A local nonprofit has prevailed in its years-long lawsuit against the city of Morro Bay over plans the city approved in 2011 for construction of a house on Cerrito Peak, a rocky promontory and scenic destination in a residential neighborhood.
On July 17, the city was served a mandate signed by San Luis Obispo Superior Court Judge Jac Crawford stating that the city must revoke its previous approval of the project’s use and coastal development permits and an environmental report, which the plaintiffs said lacked proper review.
The lawsuit filed by a Morro Bay group called Save the Park and Xerces Society, a Portland-based wildlife conservation group, argued that the city violated numerous state and local laws when the City Council denied several appeals to the plan to build a two-story home on the slope of the eucalyptus-covered volcanic peak also known as Eagle Rock.
The property is owned by the trust of late Morro Bay real estate agent Dan Reddell, who died in June 2013. Reddell’s wife, Janne Reddell, successor trustee of the trust, is named as a real party of interest in the case.
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The lawsuit cited the peak as a scenic landmark in the city, a sensitive monarch butterfly habitat and the site of archaeological remains of spiritual significance.
The peak, a historic Native American ceremonial site overlooking the bay and sandspit, is listed in the Native American Heritage Commission Sacred Lands Inventory.
Morro Bay City Council members in December 2011 voted 4-1 to deny four separate appeals of a decision by the city Planning Commission approving the project. At the time, community members cited a number of issues, including the lack of additional environmental studies and written concerns from the California Coastal Commission about the project.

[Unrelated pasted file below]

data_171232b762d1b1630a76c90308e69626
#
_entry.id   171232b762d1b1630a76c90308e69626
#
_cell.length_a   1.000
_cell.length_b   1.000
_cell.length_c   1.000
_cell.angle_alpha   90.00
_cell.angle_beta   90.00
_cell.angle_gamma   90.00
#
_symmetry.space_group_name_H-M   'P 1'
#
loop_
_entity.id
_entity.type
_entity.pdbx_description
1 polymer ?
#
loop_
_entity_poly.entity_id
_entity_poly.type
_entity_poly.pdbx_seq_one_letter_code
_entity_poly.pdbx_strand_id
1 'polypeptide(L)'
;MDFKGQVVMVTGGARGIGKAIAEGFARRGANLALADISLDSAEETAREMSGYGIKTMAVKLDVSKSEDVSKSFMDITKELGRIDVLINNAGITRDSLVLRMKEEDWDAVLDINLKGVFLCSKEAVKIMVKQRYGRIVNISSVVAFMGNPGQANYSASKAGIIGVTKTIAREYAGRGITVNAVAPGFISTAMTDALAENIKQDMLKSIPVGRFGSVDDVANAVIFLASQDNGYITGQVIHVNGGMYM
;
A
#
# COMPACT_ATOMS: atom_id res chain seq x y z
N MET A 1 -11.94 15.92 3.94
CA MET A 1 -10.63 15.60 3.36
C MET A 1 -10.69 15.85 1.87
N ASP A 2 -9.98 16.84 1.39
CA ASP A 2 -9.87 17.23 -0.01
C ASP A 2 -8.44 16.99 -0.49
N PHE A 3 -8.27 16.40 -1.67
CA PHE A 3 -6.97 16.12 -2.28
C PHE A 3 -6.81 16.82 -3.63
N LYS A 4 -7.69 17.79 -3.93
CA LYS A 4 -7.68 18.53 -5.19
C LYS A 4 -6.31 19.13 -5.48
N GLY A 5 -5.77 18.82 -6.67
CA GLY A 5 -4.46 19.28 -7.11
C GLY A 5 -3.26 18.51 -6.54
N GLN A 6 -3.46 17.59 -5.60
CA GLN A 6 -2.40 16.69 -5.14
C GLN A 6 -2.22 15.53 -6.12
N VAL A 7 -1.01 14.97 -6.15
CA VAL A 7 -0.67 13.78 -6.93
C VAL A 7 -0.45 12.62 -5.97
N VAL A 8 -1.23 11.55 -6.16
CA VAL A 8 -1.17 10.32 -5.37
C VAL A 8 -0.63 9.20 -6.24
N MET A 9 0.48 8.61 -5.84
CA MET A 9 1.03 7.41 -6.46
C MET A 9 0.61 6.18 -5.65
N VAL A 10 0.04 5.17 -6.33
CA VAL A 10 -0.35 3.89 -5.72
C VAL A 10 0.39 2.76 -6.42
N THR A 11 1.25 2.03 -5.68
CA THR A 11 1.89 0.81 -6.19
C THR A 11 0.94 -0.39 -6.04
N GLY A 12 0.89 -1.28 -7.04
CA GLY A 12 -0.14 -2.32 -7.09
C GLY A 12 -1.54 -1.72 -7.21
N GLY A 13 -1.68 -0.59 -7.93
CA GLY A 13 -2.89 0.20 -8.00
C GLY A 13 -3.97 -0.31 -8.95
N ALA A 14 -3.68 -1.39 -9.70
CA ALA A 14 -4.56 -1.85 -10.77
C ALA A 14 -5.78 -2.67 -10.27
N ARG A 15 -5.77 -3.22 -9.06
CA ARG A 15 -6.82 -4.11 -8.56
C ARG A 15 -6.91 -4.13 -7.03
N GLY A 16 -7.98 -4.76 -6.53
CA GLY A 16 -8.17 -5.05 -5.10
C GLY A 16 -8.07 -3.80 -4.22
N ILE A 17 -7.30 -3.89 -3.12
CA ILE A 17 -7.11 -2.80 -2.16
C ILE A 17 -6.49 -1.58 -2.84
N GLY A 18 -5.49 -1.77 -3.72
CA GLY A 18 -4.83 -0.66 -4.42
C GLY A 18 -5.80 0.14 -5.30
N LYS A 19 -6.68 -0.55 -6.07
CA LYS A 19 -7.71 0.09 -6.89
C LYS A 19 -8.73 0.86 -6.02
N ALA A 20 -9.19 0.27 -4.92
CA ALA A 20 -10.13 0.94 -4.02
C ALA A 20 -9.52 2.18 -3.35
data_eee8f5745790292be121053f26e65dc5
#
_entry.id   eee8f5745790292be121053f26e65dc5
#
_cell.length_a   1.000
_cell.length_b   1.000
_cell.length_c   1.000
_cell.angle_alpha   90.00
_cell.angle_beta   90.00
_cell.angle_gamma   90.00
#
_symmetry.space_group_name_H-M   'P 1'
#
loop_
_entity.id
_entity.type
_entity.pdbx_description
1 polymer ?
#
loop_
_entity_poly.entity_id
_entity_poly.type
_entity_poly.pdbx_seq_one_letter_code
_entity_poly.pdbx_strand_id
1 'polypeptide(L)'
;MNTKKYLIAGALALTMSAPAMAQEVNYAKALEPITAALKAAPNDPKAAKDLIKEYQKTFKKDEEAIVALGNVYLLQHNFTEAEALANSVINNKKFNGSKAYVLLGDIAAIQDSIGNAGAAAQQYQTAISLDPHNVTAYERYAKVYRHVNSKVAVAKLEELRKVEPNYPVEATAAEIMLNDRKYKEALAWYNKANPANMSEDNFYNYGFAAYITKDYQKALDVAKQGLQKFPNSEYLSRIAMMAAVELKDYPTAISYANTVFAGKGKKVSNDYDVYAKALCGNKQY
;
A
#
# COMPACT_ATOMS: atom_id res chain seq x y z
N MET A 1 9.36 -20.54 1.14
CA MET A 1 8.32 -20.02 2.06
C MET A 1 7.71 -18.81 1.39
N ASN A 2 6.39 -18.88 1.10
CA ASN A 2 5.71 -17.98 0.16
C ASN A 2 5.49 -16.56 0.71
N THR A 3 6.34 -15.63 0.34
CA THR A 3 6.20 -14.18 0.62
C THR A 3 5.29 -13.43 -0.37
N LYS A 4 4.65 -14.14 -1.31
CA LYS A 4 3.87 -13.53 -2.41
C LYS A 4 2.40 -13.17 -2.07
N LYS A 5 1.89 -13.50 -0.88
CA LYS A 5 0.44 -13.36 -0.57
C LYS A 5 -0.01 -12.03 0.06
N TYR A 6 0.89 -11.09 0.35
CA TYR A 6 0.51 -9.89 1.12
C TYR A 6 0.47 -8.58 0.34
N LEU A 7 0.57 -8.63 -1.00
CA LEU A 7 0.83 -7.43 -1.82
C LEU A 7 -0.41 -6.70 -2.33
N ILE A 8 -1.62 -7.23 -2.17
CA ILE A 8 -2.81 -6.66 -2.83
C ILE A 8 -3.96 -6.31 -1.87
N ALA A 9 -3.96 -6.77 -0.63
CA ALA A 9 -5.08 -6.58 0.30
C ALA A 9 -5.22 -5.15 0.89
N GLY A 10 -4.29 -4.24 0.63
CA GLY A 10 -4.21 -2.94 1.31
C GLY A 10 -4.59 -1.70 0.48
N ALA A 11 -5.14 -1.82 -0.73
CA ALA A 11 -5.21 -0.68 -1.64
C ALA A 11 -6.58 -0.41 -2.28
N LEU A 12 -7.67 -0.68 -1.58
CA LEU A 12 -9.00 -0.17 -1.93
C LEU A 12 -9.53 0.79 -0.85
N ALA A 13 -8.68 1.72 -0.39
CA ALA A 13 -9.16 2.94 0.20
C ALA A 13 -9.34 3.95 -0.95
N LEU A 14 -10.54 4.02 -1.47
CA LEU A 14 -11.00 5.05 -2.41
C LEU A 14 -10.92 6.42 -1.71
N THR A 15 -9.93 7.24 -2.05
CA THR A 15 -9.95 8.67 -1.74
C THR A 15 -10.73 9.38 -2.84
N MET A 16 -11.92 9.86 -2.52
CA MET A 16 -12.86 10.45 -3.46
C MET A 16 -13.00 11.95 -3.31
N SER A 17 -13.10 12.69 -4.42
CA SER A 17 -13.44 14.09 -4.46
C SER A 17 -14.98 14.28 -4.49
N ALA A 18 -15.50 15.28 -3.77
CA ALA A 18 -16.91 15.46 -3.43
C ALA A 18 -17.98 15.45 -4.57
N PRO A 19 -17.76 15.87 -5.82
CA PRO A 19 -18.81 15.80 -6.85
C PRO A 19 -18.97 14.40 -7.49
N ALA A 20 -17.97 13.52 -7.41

Council members said they would prefer to keep the peak undeveloped but approved the home out of respect for Reddell’s property rights.
Though public access is permitted around the peak, the peak itself fell within the Reddell property. Dan Reddell stated publicly, however, that he would allow recreational public access to the peak.
In his June 5 judgment, Crawford expressed concerns over the cultural significance of the peak and public safety issues such as falling rocks caused by development.
Future applications for development at the site will be required to address those potential impacts.
“We’re pleased that even after the extended lawsuits it’s come to a successful conclusion,” Betty Winholtz, former city councilwoman and executive director of Save the Park, said Wednesday.
“(Crawford) basically told the city to pull permits and do what’s right.”
The judge did, however, deny a few of the group’s assertions. He ruled that there was no evidence that archeological deposits reside at the site, that a wall and fence the city approved for construction partially within the public right-of-way constituted a gift of public property or that a proposed driveway violated state streets and highway code.
Morro Bay City Attorney John Pannone and Reddell could not be reached for comment Wednesday.